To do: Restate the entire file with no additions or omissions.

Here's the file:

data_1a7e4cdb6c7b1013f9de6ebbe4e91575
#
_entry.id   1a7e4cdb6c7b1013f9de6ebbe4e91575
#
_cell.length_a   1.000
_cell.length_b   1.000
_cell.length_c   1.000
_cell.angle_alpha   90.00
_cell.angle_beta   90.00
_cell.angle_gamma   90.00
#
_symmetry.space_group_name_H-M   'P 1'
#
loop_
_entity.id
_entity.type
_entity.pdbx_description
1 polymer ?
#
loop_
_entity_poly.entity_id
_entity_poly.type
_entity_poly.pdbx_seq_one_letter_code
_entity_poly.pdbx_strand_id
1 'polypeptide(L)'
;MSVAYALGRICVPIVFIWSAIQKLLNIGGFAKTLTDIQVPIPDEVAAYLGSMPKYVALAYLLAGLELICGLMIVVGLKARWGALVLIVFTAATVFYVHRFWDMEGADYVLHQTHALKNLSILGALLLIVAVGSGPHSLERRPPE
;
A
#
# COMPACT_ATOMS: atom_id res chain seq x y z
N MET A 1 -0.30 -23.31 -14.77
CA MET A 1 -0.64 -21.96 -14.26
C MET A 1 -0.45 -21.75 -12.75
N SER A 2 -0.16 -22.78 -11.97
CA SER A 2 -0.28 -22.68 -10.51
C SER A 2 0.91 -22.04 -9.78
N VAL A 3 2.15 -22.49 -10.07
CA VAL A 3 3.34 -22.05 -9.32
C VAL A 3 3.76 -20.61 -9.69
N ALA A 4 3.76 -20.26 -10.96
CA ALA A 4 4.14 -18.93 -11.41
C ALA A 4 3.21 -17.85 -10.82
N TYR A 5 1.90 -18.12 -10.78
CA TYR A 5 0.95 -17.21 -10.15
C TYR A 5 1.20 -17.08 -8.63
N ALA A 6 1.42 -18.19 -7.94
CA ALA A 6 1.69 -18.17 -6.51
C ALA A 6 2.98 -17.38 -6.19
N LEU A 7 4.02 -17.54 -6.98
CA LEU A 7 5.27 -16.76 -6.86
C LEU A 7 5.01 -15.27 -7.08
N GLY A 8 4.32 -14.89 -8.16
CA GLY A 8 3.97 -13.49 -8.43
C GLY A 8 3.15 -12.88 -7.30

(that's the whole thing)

data_1a7e4cdb6c7b1013f9de6ebbe4e91575
#
_entry.id   1a7e4cdb6c7b1013f9de6ebbe4e91575
#
_cell.length_a   1.000
_cell.length_b   1.000
_cell.length_c   1.000
_cell.angle_alpha   90.00
_cell.angle_beta   90.00
_cell.angle_gamma   90.00
#
_symmetry.space_group_name_H-M   'P 1'
#
loop_
_entity.id
_entity.type
_entity.pdbx_description
1 polymer ?
#
loop_
_entity_poly.entity_id
_entity_poly.type
_entity_poly.pdbx_seq_one_letter_code
_entity_poly.pdbx_strand_id
1 'polypeptide(L)'
;MSVAYALGRICVPIVFIWSAIQKLLNIGGFAKTLTDIQVPIPDEVAAYLGSMPKYVALAYLLAGLELICGLMIVVGLKARWGALVLIVFTAATVFYVHRFWDMEGADYVLHQTHALKNLSILGALLLIVAVGSGPHSLERRPPE
;
A
#
# COMPACT_ATOMS: atom_id res chain seq x y z
N MET A 1 -0.30 -23.31 -14.77
CA MET A 1 -0.64 -21.96 -14.26
C MET A 1 -0.45 -21.75 -12.75
N SER A 2 -0.16 -22.78 -11.97
CA SER A 2 -0.28 -22.68 -10.51
C SER A 2 0.91 -22.04 -9.78
N VAL A 3 2.15 -22.49 -10.07
CA VAL A 3 3.34 -22.05 -9.32
C VAL A 3 3.76 -20.61 -9.69
N ALA A 4 3.76 -20.26 -10.96
CA ALA A 4 4.14 -18.93 -11.41
C ALA A 4 3.21 -17.85 -10.82
N TYR A 5 1.90 -18.12 -10.78
CA TYR A 5 0.95 -17.21 -10.15
C TYR A 5 1.20 -17.08 -8.63
N ALA A 6 1.42 -18.19 -7.94
CA ALA A 6 1.69 -18.17 -6.51
C ALA A 6 2.98 -17.38 -6.19
N LEU A 7 4.02 -17.54 -6.98
CA LEU A 7 5.27 -16.76 -6.86
C LEU A 7 5.01 -15.27 -7.08
N GLY A 8 4.32 -14.89 -8.16
CA GLY A 8 3.97 -13.49 -8.43
C GLY A 8 3.15 -12.88 -7.30